Think France, and often visions of luxury follow. Not only stuff like the Chateau de Versailles, Louis the 14th, Paris or Champagne, but also products like high end watches, fashion, expensive wines and food, luxury hotels and the French Riviera. For a lot of things, being French gives an image of class, luxury and aristocracy. Look at Louis Vuitton, Moët Champagne, Cognac, Hermès or Michelin stars.
Yet today, when you look at the French car industry, it is year upon year of promises and attempts to go into the luxury segment, but it always ends in pretty shocking failures. (Let’s just disregard Bugatti, as much as I would like to say it is French, it is still mostly done by Volkswagen).
France has one of the greatest automotive histories in the world. After all, they invented the automobile, in 1769 with Nicolas Cugnot. Yes, it may have been steam-powered, and it may have crashed a couple of times, but the fact is, it was the first auto-mobile. Come the late 19th century, early 20th, French car manufacturers were all over the place. The usual players were there, Peugeot, Citroՙën and Renault, but also more exotic material, like Bugatti, Delahaye, DeDion-Bouton, Panhard, Delage or even Hispano-Suiza. Remember those names? If you do, what cars do you imagine they were? Yes, that’s right, it is mostly expensive luxurious vehicles, the type you would imagine only the finest and richest aristocrats would buy. Not sure about this? Look at this clip from Jay Leno’s Garage and a 1938 Hispano Suiza.
Fast forward a hundred years, and what do we have? The Dacia Logan (it is French, designed and engineered in Guyancourt, outside Paris).
So what happened? After all, France has all it needs for a luxury car brand: the image, the history and the craftsmanship.
A few things happened in fact. For one, the Great Depression. That wiped out a lot of those eccentric car manufacturers, who would make vehicles out of ivory and peasants’ skin. Then there was the Second World War. What ensued there shattered any hopes of having a luxury car lineage. When France was rebuilding, the government took control of a lot of things. One of those was the car industry.
Now, during the famous “Trente Glorieuses”, the idea was not of opulence, but of making the working man happy. What the working man needed was a simple car, not a car made of pure gold. So the government took all the manufacturers in France, or what was left of them, merged them into groups, and ordered them to motorize France. This was known as the “Pons Plan”. The idea was to structure the industry. Citroën got told to do luxury, and Peugeot and Renault the middle range. There was also Simca and Panhard who had to do the lower end vehicles. The government also introduced new taxes and fiscal measures that pretty much killed off the more expensive vehicles. So whereas brands like Delahaye or Bugatti got killed off, we got cars like the 2CV and the Peugeot 203. Oh the excitement!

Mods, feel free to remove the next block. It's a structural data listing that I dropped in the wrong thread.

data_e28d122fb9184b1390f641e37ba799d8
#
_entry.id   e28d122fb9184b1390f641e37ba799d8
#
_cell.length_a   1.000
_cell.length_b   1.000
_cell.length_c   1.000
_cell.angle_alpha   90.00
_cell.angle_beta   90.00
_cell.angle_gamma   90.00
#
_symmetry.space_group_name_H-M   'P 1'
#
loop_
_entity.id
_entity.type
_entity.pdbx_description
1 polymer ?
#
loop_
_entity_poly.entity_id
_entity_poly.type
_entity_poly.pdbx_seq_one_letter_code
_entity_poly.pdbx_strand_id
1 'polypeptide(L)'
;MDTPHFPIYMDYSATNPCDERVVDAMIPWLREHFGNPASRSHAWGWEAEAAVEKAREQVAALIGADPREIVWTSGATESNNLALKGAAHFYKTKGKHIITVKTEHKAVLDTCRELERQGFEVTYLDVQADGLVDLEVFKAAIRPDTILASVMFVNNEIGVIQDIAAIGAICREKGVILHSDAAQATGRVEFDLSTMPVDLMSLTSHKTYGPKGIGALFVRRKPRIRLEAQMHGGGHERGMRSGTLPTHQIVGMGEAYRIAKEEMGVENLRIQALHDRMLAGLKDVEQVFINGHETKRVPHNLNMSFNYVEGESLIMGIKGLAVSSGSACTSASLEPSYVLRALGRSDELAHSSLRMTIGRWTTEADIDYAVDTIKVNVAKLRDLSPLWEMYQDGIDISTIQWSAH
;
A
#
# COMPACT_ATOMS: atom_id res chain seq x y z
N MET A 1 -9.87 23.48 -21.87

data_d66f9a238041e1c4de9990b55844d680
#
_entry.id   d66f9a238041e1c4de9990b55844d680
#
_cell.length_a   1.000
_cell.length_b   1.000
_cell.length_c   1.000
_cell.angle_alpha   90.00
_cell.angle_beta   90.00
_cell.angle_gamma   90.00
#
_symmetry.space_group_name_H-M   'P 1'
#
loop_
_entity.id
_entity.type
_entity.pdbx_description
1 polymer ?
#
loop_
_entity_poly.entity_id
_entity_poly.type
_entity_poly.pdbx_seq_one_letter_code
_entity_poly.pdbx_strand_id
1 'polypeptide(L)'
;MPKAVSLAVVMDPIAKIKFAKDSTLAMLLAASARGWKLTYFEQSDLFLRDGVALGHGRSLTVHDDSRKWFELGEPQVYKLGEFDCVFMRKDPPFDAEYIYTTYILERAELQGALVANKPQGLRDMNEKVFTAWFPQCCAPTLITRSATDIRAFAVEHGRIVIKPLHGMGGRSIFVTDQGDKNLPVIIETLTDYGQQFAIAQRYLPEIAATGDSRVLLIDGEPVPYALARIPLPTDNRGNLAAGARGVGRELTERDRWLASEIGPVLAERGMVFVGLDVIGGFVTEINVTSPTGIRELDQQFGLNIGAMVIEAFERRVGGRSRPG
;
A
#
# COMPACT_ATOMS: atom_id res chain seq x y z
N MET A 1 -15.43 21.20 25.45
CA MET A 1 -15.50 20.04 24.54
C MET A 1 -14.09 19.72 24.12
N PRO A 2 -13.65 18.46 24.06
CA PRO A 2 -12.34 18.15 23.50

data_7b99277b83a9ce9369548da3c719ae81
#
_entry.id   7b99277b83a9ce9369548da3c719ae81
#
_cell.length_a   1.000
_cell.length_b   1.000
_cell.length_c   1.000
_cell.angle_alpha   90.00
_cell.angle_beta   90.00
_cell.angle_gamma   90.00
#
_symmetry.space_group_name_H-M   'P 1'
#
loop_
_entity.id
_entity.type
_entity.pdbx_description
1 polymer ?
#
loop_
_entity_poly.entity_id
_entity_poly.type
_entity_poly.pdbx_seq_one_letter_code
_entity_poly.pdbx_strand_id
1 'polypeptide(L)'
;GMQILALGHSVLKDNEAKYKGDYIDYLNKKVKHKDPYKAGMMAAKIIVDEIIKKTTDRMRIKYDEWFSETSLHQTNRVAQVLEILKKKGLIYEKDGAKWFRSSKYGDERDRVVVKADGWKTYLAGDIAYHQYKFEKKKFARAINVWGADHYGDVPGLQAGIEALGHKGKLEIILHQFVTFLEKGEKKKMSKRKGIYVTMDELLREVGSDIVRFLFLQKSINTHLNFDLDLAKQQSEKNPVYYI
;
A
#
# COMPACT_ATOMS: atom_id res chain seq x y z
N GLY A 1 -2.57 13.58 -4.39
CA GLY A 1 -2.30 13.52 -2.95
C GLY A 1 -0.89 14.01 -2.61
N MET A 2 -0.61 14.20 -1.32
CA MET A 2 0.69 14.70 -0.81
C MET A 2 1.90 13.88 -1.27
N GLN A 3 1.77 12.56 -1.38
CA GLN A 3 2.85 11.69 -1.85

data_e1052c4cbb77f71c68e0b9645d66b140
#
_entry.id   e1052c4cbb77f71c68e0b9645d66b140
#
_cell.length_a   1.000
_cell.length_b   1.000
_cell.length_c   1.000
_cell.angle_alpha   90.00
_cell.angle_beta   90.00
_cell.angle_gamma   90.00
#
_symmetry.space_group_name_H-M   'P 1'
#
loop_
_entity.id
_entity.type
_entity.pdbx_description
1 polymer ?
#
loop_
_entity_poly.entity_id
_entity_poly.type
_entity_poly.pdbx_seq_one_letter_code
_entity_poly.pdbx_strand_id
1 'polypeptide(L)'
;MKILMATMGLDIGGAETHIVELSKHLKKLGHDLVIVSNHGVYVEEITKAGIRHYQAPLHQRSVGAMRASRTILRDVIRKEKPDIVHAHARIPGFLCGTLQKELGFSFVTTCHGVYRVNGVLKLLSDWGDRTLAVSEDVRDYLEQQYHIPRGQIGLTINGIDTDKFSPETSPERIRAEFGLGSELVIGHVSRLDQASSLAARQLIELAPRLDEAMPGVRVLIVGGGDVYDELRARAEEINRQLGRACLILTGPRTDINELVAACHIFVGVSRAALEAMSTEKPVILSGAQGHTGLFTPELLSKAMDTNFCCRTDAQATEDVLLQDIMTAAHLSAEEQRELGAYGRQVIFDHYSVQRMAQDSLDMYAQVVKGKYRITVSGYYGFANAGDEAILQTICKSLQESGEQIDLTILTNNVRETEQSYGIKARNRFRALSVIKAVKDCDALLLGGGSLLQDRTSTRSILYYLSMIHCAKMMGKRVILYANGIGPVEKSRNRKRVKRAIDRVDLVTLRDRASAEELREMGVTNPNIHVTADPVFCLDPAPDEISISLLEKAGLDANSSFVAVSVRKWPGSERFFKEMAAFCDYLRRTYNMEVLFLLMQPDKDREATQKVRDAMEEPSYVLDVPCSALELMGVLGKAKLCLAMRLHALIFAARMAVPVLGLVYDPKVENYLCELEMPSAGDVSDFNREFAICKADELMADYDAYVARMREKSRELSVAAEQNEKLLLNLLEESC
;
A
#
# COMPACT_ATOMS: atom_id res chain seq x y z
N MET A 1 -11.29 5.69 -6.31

The result of all this? The idea the world has of a pure French car is the Citroën 2CV, and something like the Bugatti Type 57 is completely forgotten. Talk about government involvement being uncool. It is almost no surprise that today, one of the most successful French cars is a low-cost one.
The next fifty years meant that with these fiscal measures, there was no reason for French manufacturers to make luxury cars. Yes cars like the Citroën SM managed to come out, but they were plagued with things like rubbish build quality, bad timing or other problems, that they were never such a big success.
Because of this focus on trying to build small cheap cars, we lost our know-how and image. The British kept on with Bentley and Rolls-Royce and look where they are today! Because of the government trying to control everything, we got all these small cars to please the common man, but when it comes to bringing up the image of a country, we have nothing. As a result, when we try to go against the Germans in the luxury car segment, it is always botched up jobs like the Peugeot 607.
To make a luxury car, you need four things: Image, Performance, Quality and Design. Lately, the closest thing the French companies had to this was the Citroen C6. Unfortunately, due to iffy quality and lack of proper engines and performance, it was a failure. Pity, it was one of the prettiest cars ever…
The biggest problem though, is the lack of image. After fifty years of making small affordable cars, French manufacturers just expect to be able to make a luxury car that will sell. However, this segment is entirely dependent on image, or history, and you cannot expect to just simply change people’s idea of French cars like that. Want proof? For a lot of people, the Bugatti Veyron is a German car, despite it being French in the end. Sad, but true…